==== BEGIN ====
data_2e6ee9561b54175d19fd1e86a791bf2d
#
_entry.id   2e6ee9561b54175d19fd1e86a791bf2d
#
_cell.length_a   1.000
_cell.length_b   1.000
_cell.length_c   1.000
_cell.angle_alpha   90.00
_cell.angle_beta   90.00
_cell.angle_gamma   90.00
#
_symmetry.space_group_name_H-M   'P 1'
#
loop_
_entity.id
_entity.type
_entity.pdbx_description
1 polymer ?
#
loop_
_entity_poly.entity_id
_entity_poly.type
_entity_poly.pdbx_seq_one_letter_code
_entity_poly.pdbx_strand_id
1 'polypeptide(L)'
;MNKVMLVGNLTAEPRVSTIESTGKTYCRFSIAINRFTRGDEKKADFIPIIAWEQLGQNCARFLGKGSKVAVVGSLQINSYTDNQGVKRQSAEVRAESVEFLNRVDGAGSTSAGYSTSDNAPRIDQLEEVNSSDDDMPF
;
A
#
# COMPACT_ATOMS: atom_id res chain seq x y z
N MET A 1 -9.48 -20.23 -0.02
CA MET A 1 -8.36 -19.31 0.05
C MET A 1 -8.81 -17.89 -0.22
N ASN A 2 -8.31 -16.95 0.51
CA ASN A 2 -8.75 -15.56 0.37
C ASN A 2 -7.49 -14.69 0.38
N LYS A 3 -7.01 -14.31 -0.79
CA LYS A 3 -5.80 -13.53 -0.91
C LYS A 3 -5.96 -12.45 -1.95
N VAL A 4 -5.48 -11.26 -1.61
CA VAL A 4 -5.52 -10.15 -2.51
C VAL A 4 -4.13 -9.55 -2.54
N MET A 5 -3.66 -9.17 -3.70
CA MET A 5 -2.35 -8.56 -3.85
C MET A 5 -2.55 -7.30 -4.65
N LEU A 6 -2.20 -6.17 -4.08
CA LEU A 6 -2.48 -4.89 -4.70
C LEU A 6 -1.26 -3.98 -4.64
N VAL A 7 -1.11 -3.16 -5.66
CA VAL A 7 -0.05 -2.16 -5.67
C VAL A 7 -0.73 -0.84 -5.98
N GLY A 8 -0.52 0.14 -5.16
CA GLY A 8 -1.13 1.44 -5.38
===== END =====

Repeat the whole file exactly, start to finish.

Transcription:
data_2e6ee9561b54175d19fd1e86a791bf2d
#
_entry.id   2e6ee9561b54175d19fd1e86a791bf2d
#
_cell.length_a   1.000
_cell.length_b   1.000
_cell.length_c   1.000
_cell.angle_alpha   90.00
_cell.angle_beta   90.00
_cell.angle_gamma   90.00
#
_symmetry.space_group_name_H-M   'P 1'
#
loop_
_entity.id
_entity.type
_entity.pdbx_description
1 polymer ?
#
loop_
_entity_poly.entity_id
_entity_poly.type
_entity_poly.pdbx_seq_one_letter_code
_entity_poly.pdbx_strand_id
1 'polypeptide(L)'
;MNKVMLVGNLTAEPRVSTIESTGKTYCRFSIAINRFTRGDEKKADFIPIIAWEQLGQNCARFLGKGSKVAVVGSLQINSYTDNQGVKRQSAEVRAESVEFLNRVDGAGSTSAGYSTSDNAPRIDQLEEVNSSDDDMPF
;
A
#
# COMPACT_ATOMS: atom_id res chain seq x y z
N MET A 1 -9.48 -20.23 -0.02
CA MET A 1 -8.36 -19.31 0.05
C MET A 1 -8.81 -17.89 -0.22
N ASN A 2 -8.31 -16.95 0.51
CA ASN A 2 -8.75 -15.56 0.37
C ASN A 2 -7.49 -14.69 0.38
N LYS A 3 -7.01 -14.31 -0.79
CA LYS A 3 -5.80 -13.53 -0.91
C LYS A 3 -5.96 -12.45 -1.95
N VAL A 4 -5.48 -11.26 -1.61
CA VAL A 4 -5.52 -10.15 -2.51
C VAL A 4 -4.13 -9.55 -2.54
N MET A 5 -3.66 -9.17 -3.70
CA MET A 5 -2.35 -8.56 -3.85
C MET A 5 -2.55 -7.30 -4.65
N LEU A 6 -2.20 -6.17 -4.08
CA LEU A 6 -2.48 -4.89 -4.70
C LEU A 6 -1.26 -3.98 -4.64
N VAL A 7 -1.11 -3.16 -5.66
CA VAL A 7 -0.05 -2.16 -5.67
C VAL A 7 -0.73 -0.84 -5.98
N GLY A 8 -0.52 0.14 -5.16
CA GLY A 8 -1.13 1.44 -5.38